The village of Brookfield will formally seek qualifications from companies and concepts for redeveloping the site of the long-vacant Brookfield Bowl, 3415 Maple Ave., with responses from firms due in either late June or early July.
Village trustees gave the staff the go-ahead to issue a request of qualifications at their meeting on May 14, after Community and Economic development Director Nicholas Greifer said an RFQ was the best way to “open up [the redevelopment process] as much as possible.”
The village’s action comes as its preliminary redevelopment agreement on the property with Hinsdale-based Tartan Builders expires this week. Brookfield entered into the agreement in March to give Tartan Builders a chance to do their due diligence with respect to redevelopment options for the site, which is part of the Eight Corners Tax Increment Financing (TIF) District.
Greifer said he expects Tartan Builders to respond to the RFQ with a proposal that calls for redeveloping the property into an apartment complex for older, active adults. That was one of two concepts Tartan Builders’ owners told village officials they would be exploring back in February.
The preliminary redevelopment agreement gave Tartan Builders a leg up on other firms which may be interested in redeveloping the property. Firms will have about four weeks from the time the RFQ is issued to work up rough concepts and respond to the village.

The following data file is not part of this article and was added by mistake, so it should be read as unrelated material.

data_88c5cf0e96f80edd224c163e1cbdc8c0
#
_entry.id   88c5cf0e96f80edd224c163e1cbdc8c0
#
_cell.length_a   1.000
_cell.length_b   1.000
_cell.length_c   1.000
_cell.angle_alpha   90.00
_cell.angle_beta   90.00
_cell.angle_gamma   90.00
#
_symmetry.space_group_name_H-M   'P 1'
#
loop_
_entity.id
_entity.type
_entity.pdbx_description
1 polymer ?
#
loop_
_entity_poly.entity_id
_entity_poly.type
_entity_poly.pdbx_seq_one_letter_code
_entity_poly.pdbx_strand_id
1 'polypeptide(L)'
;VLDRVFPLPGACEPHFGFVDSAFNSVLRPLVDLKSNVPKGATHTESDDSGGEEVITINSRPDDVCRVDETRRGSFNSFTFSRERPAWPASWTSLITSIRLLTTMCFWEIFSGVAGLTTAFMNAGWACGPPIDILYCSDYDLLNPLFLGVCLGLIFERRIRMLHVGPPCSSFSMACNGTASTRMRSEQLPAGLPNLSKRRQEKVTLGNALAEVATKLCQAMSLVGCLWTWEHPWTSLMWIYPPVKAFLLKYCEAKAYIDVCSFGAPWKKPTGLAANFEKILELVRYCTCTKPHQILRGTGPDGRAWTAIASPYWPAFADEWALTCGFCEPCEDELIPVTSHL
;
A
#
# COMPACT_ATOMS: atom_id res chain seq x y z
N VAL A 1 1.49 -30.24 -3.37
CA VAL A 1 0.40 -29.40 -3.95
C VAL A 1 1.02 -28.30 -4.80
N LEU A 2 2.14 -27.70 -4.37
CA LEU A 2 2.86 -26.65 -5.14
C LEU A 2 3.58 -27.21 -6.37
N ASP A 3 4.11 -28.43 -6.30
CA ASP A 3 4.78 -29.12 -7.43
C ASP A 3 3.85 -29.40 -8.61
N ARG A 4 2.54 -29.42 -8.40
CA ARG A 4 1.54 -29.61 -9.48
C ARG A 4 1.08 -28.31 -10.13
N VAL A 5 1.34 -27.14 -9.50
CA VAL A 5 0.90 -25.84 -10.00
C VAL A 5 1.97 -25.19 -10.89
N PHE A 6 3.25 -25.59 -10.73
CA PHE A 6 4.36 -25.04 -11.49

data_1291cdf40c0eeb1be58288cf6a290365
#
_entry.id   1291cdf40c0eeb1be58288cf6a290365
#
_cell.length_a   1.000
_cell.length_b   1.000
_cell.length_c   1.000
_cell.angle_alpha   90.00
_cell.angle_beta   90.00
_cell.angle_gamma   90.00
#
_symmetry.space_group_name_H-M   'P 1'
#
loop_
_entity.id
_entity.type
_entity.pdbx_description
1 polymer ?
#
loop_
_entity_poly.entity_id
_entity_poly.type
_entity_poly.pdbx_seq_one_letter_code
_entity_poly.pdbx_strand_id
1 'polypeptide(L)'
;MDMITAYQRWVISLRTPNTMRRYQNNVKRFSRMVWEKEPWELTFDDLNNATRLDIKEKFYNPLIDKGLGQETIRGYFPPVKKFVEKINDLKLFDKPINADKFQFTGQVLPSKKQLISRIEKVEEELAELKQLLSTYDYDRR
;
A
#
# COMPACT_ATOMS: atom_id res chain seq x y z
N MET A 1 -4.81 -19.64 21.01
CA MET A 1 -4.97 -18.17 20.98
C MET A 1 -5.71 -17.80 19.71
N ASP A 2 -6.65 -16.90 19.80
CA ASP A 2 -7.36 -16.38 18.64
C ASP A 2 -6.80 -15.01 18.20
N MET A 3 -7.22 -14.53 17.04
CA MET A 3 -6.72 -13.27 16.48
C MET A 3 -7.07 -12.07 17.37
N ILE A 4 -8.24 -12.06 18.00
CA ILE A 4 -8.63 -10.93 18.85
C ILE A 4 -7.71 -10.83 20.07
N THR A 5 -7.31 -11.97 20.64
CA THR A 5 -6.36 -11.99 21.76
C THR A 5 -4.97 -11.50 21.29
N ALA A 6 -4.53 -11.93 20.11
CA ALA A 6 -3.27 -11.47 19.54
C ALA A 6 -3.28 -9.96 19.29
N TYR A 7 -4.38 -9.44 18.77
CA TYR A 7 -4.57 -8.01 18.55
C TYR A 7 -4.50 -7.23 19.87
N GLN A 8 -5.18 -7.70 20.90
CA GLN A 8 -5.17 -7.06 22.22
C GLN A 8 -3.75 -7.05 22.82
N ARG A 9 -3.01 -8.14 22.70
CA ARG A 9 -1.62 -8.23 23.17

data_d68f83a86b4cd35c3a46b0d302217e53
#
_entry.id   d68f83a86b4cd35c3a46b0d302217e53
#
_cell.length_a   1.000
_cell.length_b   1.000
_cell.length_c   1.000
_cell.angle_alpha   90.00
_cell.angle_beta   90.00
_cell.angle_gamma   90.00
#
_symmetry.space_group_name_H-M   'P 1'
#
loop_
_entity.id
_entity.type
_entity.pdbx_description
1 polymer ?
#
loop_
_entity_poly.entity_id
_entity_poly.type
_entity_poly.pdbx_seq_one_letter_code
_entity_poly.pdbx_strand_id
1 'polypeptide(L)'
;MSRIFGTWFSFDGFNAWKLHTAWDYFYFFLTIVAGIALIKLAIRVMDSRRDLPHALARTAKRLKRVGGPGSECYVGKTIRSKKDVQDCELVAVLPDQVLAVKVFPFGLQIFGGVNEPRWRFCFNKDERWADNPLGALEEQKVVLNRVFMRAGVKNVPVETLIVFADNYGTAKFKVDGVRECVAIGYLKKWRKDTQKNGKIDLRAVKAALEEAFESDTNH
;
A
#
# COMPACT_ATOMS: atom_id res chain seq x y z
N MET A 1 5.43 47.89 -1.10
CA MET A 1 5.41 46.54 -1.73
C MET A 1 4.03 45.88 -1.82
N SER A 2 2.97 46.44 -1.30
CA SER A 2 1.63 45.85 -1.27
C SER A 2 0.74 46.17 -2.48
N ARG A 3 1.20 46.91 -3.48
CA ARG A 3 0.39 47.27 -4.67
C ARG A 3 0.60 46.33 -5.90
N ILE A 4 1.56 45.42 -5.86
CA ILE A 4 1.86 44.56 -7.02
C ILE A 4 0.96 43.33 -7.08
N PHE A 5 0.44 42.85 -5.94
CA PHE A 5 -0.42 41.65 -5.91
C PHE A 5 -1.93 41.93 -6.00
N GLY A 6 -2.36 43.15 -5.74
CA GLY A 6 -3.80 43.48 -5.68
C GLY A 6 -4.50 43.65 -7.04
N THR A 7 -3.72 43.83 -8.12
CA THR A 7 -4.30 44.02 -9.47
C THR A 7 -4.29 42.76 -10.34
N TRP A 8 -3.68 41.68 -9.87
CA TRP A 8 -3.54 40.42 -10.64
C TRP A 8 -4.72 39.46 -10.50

“I don’t think we’ll get a huge number of responses, because it’s been a tricky site to redevelop,” Greifer.
Staff will evaluate the responses to the RFQ and then recommend to the village board a firm to begin negotiating a formal redevelopment agreement.
That’s the same process the village used last year to settle on a preferred developer for village-owned land near the Congress Park train station. The village has been trying to negotiate a redevelopment agreement for that property since last fall.
Earlier this year, village staff said an agreement was imminent, but so far nothing final has been presented to the village board for approval.
Greifer said he expected Tartan Builders to meet soon with Village President Kit Ketchmark to relay what they’ve learned about redeveloping the Brookfield Bowl site.
“Now we’re looking to them to take the next step and show us what they got,” Greifer said. “I fully expect them to do that.”
Even after Brookfield has identified a preferred developer and begins to negotiate a formal agreement, the village will have to put out a call for other proposals, a requirement of the TIF Act. However, it’s unlikely the village will receive a viable proposal so late in the process.
“It’s something we need to check off from a compliance standpoint,” Greifer said. “We’re doing an RFQ to get, early on, competing proposals. It’s a more meaningful, helpful process.”